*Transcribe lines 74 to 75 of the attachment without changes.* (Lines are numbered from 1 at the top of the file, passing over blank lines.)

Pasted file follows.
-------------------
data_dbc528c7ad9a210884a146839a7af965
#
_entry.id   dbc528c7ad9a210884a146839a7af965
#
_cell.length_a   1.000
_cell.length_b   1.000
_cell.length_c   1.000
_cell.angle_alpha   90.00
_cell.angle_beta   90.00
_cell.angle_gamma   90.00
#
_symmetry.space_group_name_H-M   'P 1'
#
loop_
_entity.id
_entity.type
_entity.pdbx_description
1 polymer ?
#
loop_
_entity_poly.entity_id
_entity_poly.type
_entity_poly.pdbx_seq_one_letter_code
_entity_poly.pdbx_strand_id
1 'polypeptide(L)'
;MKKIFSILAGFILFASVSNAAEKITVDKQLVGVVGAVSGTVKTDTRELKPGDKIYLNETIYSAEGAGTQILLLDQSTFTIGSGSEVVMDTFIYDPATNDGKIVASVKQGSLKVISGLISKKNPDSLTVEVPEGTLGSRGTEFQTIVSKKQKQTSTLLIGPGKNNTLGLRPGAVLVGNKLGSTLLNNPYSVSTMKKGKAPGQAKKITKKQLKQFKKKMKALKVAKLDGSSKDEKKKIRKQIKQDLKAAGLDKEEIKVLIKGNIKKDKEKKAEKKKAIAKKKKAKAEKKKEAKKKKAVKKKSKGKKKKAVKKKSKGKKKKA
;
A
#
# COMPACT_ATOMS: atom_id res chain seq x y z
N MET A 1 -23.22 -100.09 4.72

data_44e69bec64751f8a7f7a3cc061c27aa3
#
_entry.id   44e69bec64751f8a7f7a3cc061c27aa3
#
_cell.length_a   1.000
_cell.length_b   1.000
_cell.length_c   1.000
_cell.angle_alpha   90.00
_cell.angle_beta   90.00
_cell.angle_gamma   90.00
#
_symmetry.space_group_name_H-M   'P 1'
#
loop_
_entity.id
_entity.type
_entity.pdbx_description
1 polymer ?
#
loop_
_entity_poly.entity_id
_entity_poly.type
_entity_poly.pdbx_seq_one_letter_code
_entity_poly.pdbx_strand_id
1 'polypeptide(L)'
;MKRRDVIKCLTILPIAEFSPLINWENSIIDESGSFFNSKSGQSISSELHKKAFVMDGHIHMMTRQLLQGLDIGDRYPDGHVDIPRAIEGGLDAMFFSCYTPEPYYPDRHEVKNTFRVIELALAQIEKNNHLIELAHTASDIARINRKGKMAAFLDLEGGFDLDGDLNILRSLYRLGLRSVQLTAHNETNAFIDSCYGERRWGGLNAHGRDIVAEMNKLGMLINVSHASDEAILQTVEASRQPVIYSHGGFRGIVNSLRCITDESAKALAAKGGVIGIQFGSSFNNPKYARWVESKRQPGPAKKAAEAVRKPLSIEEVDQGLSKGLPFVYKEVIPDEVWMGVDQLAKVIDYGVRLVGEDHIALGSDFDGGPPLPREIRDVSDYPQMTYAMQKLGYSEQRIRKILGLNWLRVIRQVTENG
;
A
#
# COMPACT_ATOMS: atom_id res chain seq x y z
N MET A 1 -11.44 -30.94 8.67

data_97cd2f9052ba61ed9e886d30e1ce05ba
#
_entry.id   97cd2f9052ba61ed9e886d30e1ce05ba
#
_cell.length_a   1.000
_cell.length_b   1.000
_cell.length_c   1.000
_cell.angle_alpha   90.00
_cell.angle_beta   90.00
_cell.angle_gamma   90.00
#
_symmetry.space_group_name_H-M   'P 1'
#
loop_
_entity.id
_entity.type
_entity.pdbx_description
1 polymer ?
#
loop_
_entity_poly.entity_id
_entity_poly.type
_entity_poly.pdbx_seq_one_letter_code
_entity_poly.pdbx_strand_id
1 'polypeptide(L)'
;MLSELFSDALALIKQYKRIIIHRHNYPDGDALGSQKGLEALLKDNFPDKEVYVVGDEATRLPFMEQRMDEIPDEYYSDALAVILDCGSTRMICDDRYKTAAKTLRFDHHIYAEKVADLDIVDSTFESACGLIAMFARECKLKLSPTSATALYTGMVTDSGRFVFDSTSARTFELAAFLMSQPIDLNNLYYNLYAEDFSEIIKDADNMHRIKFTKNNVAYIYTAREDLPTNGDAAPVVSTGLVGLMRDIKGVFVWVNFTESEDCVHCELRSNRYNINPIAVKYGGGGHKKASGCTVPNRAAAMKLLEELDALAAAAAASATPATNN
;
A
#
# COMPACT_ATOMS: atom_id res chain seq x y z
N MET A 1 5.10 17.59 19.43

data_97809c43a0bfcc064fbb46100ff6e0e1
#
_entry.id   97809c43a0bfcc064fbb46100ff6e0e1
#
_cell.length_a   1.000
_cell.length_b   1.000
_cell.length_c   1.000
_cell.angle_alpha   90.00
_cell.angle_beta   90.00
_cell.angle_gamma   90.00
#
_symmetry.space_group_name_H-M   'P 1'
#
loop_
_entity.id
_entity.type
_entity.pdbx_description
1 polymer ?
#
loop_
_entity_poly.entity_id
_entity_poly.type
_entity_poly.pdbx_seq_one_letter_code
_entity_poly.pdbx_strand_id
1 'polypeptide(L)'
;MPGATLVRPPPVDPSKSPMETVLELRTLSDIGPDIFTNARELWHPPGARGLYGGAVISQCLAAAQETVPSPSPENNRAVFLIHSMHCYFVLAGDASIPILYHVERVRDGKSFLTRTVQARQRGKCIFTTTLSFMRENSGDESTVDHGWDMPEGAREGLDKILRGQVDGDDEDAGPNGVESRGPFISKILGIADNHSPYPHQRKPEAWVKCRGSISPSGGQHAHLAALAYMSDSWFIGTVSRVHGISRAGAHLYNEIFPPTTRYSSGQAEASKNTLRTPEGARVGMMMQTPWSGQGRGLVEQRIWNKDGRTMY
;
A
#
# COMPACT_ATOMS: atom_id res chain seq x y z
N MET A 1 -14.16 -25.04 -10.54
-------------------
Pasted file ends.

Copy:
_symmetry.space_group_name_H-M   'P 1'
#